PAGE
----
Ghana aims to abolish witches' camps
For years, Ghanaians have banished women from their villages who were suspected of witchcraft. Now, Ghana is trying to ban this practice.
| Accra, Ghana
Ghanaian leaders and civil society groups met in the nation’s capital, Accra earlier this week to develop a plan to abolish the witches’ camps in the northern region, where over a thousand women and children who have been accused of sorcery are currently living in exile.
Deputy Minister for Women and Children’s Affairs Hajia Hawawu Boya Gariba said the ministry would be doing everything that it could to ensure the practice of families and neighbors banishing women from communities whom they suspected of being witches is abolished by developing legislation that would make it illegal to accuse someone of being a witch and gradually closing down camps and reintegrating women back into their communities.
“This practice has become an indictment on the conscience of our society,” Ms. Gariba said at the conference called Towards Banning “Witches” Camps. “The labeling of some of our kinsmen and women as witches and wizards and banishing them into camps where they live in inhuman and deplorable conditions is a violation of their fundamental human rights.”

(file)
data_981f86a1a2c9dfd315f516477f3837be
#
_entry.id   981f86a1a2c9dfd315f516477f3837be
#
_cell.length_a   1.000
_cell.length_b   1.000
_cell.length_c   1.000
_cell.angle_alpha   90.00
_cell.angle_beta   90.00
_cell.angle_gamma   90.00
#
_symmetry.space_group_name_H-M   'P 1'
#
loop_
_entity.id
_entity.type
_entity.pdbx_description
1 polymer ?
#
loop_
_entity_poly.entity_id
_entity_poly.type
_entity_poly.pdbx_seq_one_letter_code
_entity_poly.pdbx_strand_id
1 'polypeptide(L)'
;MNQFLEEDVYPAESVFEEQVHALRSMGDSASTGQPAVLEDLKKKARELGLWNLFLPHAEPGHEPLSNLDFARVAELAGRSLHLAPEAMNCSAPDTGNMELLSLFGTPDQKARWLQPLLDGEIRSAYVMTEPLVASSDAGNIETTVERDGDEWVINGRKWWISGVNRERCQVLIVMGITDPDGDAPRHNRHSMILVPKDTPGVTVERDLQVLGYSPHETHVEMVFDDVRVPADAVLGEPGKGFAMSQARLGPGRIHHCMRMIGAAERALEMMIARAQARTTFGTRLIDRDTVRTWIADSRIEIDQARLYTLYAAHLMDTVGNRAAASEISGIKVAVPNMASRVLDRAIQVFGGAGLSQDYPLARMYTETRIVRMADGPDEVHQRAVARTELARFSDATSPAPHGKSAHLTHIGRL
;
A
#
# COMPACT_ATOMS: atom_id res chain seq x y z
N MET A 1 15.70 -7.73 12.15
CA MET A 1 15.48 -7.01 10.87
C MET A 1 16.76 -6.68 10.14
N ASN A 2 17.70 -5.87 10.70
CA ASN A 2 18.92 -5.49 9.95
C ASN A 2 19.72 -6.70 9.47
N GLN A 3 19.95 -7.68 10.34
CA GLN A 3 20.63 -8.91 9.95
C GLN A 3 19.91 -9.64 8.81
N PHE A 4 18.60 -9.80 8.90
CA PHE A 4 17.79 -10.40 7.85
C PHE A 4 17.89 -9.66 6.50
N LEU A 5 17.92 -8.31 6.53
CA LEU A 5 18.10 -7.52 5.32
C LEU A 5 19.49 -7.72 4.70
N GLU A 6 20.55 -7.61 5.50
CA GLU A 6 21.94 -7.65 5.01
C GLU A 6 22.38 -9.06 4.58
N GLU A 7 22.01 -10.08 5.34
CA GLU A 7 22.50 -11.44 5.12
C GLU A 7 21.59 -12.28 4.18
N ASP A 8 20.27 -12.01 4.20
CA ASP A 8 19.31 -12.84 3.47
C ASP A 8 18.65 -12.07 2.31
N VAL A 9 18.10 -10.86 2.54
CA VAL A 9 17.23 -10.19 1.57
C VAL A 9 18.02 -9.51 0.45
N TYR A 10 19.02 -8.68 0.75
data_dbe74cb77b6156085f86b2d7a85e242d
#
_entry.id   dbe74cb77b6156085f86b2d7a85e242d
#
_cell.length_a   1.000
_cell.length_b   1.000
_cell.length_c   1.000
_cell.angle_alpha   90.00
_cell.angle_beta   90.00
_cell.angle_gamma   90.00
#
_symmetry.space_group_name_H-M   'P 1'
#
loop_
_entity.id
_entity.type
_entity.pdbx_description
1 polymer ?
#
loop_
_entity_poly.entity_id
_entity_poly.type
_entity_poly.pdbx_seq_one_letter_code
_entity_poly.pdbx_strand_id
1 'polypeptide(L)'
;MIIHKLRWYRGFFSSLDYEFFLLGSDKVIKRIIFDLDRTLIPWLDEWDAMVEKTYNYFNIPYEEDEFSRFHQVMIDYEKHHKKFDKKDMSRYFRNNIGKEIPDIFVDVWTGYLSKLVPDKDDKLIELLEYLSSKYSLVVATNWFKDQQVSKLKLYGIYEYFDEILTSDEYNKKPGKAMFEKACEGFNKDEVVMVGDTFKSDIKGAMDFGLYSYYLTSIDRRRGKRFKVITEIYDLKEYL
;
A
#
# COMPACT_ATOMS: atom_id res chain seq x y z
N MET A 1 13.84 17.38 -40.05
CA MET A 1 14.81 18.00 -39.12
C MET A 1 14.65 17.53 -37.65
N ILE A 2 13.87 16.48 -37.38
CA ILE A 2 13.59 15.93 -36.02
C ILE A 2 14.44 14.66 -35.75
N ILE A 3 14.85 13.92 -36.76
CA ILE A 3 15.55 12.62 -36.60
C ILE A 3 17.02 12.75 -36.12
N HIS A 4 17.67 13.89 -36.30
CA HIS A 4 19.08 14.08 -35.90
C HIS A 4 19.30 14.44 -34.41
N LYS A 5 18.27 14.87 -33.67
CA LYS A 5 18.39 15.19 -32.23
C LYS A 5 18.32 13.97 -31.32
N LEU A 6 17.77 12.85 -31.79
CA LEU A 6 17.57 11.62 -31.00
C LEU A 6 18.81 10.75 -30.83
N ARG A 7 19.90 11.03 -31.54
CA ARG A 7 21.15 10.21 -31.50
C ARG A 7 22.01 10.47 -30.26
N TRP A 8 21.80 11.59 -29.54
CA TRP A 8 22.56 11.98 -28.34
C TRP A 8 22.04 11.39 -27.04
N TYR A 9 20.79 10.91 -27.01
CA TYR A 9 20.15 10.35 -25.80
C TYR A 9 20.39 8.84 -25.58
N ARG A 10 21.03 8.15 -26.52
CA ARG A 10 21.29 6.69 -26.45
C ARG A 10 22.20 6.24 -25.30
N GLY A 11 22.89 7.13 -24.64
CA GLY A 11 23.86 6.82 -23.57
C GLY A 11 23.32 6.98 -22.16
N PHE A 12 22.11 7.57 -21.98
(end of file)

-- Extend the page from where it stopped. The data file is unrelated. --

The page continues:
Supreme Court Justice Rose Owusu also said that the practice violated numerous clauses in section 5 of Ghana’s 1992 Constitution. That section protects human rights and outlaws cultural practices which "dehumanize or are injurious to the physical and mental well-being of a person." Ms. Owusu also called for the development of new legislation to outlaw the camps and the practice.
The witch camps of Ghana's north
There are currently around 1,000 women and 700 children living in 6 of the witches’ camps in Ghana’s northern region.
Many of them are elderly women who have been accused of inflicting death, misfortune, and calamity on their neighbors and villages through sorcery, witchcraft, or "juju," a term used throughout West Africa.
The women enjoy a certain degree of protection within these camps, located some distance from their communities in which they could be tortured, beaten to death, or lynched, but the conditions of the camps are often poor. The "accused witches," as they are sometimes referred to, live in tiny thatched mud huts, and have limited access to food and must fetch water from nearby streams and creeks.
Forced to flee
An elderly woman named Bikamila Bagberi who has lived in Nabule witch camp in Gushegu a district in the Northern Region for the past 13 years, told the story of how she was forced to leave her village. Dressed in a headscarf, faded T-shirt, and cotton skirt, Ms. Bagberi spoke softly with her head bowed as a district assemblyman translated for the conference delegates.
Bagberi’s nephew, her brother-in-law’s son, had died unexpectedly and after the village soothsayer said she caused the death of the child her family tried make her confess to murdering him through sorcery. She said that when she refused she was beaten with an old bicycle chain, and later her nephew’s family members rubbed Ghanaian pepper sauce into her eyes and open wounds.